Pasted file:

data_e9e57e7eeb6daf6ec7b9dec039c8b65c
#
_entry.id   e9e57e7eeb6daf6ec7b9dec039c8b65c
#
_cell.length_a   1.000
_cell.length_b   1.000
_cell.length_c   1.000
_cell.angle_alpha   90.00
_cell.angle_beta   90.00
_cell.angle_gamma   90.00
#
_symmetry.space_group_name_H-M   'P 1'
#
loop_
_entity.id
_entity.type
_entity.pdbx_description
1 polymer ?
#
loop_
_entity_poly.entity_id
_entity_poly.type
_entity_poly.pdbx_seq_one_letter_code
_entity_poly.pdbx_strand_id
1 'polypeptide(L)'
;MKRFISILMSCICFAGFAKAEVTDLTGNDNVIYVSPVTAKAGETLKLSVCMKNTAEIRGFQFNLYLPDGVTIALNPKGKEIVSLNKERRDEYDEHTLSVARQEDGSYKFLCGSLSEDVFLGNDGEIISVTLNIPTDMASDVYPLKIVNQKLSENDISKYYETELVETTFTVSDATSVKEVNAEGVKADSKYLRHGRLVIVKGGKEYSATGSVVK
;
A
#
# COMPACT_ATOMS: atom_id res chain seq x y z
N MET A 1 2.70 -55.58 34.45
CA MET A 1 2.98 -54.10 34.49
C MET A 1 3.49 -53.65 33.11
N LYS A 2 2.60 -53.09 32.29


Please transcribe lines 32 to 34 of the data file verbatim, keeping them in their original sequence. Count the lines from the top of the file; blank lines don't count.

CA MET A 1 2.98 -54.10 34.49
C MET A 1 3.49 -53.65 33.11
N LYS A 2 2.60 -53.09 32.29